Do property curbs help or hurt?

The Additional Buyer's Stamp Duty (ABSD) of up to 15 per cent is for the purchase of investment properties and serves as a housing tax for foreigners. Meant to reduce the "investment viability" of properties and give owner-occupiers a higher chance of buying a home, buying a second property became a more expensive affair because of it.

Before the cooling measures were introduced, mass-market properties primarily catered to HDB upgraders and first-time home buyers, while higher-end properties were more for higher-income earners, investors and expatriates.

The ABSD made the second group turn to mass-market properties, pushing up prices in this market.

The rising Singapore interbank offered rate (Sibor), which is used to price home loans, could damage livelihoods, as mortgage payments rise in tandem with it.

Traditionally, if mortgage payments start getting too high, owners would sell off the property and/or downgrade, to reduce debt exposure and reallocate resources.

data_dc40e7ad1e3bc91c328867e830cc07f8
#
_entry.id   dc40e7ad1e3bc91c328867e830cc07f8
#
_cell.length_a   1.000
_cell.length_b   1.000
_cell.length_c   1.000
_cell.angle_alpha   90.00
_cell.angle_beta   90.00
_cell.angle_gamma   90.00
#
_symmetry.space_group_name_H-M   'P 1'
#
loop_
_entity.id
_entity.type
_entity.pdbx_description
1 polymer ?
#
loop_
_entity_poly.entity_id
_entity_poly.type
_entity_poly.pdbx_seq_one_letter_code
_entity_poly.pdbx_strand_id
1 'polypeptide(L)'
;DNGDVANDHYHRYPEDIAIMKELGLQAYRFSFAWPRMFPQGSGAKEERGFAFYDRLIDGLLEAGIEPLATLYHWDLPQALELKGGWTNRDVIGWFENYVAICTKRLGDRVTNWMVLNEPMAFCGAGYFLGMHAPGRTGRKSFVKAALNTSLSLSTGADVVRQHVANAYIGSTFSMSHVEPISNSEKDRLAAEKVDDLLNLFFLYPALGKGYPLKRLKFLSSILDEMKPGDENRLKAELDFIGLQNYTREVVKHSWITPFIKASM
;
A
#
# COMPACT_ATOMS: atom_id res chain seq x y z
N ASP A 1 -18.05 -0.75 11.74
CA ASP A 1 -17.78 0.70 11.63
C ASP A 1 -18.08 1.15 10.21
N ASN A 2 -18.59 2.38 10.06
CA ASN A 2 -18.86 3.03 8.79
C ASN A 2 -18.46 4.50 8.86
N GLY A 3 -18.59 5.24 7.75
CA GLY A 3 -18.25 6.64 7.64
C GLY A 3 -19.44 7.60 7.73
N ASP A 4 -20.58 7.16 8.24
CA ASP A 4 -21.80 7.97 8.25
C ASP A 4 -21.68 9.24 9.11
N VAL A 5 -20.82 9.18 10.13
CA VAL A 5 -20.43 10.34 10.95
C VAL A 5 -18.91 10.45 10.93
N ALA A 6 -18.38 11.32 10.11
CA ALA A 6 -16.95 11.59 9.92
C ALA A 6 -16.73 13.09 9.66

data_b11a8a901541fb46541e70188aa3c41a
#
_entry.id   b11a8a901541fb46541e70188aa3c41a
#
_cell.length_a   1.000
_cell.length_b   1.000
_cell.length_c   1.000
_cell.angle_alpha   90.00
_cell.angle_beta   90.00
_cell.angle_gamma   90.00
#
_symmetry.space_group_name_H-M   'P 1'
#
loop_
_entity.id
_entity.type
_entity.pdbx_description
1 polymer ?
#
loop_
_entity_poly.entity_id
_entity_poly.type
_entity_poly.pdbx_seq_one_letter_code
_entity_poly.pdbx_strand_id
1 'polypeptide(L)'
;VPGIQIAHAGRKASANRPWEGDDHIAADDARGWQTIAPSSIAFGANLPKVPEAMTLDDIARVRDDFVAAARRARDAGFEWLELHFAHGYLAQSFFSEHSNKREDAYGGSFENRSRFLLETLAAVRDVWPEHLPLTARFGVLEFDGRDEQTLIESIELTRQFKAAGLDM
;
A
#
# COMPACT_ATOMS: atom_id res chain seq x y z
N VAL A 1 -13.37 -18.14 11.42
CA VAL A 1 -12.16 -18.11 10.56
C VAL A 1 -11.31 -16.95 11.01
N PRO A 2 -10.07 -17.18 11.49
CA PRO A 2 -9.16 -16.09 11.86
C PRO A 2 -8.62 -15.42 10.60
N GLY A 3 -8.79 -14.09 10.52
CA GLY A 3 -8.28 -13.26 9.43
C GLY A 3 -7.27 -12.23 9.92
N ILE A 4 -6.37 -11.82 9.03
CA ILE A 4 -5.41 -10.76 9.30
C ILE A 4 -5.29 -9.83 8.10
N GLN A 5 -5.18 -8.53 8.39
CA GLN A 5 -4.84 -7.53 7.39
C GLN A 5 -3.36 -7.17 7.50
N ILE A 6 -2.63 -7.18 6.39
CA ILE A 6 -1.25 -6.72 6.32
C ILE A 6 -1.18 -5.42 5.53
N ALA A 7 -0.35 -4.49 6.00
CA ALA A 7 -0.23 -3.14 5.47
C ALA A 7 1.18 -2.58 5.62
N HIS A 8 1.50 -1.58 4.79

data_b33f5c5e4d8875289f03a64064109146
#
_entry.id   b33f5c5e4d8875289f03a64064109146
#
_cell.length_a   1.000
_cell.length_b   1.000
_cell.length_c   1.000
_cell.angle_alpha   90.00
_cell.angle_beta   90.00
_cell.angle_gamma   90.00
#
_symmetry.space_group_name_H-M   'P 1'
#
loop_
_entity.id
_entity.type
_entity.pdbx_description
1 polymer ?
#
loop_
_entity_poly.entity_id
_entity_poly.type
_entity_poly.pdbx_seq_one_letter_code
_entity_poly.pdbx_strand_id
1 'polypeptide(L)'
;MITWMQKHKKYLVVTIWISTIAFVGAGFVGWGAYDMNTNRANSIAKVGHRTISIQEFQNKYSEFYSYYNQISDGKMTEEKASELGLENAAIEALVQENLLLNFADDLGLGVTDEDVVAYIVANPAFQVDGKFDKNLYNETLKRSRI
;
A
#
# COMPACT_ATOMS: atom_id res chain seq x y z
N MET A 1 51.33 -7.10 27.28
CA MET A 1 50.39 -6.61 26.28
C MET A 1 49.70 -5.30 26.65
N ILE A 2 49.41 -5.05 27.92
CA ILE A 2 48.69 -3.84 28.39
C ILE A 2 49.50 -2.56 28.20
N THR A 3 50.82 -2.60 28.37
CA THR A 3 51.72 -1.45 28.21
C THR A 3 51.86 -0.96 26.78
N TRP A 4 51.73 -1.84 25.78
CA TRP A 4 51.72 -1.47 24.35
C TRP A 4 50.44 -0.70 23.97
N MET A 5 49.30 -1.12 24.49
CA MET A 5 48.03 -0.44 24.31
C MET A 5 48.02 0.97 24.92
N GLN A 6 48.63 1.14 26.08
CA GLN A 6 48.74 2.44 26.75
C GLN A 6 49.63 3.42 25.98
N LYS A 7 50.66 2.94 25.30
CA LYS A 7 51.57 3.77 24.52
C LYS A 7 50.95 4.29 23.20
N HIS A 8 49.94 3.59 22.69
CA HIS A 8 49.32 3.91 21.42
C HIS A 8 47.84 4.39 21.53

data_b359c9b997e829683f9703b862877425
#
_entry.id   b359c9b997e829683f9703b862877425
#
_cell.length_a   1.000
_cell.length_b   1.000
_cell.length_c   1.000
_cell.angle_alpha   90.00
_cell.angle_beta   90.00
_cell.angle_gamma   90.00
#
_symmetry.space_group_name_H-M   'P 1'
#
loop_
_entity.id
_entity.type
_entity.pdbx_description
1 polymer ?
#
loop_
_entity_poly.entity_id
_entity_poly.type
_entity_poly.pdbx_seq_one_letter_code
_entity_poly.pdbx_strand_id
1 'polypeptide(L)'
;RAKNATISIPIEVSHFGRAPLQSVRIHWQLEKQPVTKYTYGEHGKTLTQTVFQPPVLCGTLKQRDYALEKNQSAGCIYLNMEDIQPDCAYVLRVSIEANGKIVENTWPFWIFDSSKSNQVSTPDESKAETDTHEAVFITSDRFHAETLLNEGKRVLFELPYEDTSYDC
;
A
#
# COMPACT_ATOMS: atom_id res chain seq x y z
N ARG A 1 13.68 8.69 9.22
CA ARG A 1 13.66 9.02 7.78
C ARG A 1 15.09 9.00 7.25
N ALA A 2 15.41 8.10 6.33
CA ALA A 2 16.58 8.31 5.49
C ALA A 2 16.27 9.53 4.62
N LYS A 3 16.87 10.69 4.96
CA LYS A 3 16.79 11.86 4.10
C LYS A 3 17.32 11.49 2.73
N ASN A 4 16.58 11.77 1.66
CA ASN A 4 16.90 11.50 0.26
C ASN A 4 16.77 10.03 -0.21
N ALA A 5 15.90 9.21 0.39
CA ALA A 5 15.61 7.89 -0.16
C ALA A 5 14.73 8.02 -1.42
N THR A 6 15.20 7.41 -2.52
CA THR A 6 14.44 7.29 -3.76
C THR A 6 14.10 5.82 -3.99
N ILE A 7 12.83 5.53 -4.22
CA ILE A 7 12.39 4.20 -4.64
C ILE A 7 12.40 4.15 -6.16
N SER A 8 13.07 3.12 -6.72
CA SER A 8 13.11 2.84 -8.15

With the absence of liquidity in the market, this will be difficult.

The property auction market is also starting to get uncomfortably active. Last year, mortgagee sales - when a bank puts a property up for auction after its owner defaults on servicing the home loan - almost doubled the preceding year's figure ("More homes go on the block amid market turmoil"; Feb 19).

Together with the bleak economic outlook and weak equities market, if we blindly stick to the status quo, we are in for a rough year ahead.

Russell Lee Pynn

A version of this article appeared in the print edition of The Straits Times on April 11, 2016, with the headline 'Do property curbs help or hurt?'. Print Edition | Subscribe